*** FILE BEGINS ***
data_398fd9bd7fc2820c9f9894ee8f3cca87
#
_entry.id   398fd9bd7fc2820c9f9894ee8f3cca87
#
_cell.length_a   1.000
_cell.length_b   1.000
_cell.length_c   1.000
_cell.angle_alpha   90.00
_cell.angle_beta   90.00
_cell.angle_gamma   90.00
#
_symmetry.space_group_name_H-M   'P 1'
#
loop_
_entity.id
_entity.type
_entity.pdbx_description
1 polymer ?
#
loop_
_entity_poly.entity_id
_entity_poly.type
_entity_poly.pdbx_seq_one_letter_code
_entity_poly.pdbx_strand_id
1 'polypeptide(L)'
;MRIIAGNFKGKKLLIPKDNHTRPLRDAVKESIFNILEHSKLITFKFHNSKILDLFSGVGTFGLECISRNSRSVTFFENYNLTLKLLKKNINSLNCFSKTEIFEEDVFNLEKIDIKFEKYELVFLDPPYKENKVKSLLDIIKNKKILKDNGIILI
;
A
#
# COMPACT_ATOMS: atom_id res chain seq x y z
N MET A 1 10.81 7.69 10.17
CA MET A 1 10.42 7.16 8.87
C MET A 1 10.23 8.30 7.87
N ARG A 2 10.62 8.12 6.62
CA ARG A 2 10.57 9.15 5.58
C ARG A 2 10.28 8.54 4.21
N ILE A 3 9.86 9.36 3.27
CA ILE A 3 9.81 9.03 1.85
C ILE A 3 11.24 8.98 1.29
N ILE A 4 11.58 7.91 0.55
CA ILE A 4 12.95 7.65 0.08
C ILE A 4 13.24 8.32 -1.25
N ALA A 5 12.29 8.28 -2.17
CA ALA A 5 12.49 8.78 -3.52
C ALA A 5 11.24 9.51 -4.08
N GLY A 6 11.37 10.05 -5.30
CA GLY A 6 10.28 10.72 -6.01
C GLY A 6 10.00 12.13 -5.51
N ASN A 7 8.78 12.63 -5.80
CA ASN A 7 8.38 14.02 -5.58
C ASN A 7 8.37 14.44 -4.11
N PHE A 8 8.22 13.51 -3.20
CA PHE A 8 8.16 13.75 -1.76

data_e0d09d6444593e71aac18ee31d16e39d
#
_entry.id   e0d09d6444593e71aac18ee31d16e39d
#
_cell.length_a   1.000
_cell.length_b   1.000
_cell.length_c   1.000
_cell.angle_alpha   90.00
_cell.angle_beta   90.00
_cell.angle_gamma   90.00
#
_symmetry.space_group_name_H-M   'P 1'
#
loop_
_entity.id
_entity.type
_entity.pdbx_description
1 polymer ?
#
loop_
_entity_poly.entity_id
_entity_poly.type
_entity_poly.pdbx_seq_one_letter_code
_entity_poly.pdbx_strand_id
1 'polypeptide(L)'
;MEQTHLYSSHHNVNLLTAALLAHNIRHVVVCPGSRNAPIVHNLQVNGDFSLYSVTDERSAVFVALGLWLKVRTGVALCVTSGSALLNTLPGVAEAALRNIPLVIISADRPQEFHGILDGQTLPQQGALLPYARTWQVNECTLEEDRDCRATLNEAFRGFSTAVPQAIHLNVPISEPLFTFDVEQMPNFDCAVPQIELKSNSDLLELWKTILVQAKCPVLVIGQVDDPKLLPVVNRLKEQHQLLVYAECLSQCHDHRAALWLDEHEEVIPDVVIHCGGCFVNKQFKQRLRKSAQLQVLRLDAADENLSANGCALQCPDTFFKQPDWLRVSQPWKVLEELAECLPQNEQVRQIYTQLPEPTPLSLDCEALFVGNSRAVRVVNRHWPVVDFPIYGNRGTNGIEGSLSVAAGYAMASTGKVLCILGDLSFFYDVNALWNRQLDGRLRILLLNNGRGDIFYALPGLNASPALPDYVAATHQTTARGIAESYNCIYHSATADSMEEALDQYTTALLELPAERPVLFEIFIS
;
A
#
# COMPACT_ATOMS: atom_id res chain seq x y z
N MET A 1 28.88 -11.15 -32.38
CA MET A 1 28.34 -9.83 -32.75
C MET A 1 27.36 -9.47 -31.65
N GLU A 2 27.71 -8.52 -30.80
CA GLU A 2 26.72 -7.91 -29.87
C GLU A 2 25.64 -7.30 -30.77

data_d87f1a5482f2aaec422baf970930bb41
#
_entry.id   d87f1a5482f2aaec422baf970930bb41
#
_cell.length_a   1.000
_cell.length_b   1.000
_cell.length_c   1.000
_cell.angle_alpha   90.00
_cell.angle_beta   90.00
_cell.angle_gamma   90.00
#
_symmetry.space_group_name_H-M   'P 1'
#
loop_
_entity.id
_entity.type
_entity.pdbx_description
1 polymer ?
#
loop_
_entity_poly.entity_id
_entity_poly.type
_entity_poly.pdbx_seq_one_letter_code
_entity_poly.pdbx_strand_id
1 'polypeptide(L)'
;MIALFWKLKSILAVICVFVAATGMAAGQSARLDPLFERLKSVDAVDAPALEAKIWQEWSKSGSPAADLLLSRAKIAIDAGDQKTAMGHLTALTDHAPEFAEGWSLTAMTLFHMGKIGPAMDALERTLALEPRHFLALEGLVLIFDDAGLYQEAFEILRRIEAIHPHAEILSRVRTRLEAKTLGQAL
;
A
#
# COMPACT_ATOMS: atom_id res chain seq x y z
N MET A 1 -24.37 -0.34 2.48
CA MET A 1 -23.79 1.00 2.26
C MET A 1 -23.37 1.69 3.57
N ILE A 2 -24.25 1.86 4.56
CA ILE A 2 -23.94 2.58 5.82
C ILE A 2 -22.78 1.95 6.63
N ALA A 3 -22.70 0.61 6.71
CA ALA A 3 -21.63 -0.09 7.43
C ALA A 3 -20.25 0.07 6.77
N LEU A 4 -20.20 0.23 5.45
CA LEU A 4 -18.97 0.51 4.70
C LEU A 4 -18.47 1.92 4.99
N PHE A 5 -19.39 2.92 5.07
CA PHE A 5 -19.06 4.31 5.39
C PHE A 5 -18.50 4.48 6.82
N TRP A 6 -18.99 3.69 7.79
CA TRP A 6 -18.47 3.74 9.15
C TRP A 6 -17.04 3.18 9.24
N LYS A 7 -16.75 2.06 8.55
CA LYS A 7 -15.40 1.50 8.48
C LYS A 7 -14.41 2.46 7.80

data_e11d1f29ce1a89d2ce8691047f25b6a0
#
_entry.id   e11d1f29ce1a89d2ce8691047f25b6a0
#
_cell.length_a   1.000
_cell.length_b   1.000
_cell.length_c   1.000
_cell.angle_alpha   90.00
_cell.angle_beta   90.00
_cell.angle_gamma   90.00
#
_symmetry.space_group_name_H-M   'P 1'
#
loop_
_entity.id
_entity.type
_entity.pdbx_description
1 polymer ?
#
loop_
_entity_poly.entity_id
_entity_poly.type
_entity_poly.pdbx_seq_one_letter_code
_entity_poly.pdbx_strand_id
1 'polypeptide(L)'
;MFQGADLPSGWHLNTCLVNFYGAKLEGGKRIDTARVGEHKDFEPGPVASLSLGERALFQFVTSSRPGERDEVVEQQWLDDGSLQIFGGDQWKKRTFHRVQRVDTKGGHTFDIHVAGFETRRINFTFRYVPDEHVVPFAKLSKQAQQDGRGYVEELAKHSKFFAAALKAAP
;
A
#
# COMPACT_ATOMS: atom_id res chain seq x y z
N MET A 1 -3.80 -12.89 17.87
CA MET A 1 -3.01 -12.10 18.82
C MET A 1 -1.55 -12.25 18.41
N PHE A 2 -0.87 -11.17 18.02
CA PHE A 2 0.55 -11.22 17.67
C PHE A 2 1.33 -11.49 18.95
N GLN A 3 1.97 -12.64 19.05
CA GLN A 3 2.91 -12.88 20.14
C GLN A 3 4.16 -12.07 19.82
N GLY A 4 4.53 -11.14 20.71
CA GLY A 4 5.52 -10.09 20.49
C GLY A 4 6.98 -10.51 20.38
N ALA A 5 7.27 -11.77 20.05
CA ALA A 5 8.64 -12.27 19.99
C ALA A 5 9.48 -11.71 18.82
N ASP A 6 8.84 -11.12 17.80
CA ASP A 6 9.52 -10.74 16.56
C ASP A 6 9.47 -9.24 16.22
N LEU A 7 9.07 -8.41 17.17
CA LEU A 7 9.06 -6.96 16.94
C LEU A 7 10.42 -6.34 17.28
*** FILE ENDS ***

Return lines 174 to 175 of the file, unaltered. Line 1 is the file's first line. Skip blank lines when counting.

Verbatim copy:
N PHE A 2 -0.87 -11.17 18.02
CA PHE A 2 0.55 -11.22 17.67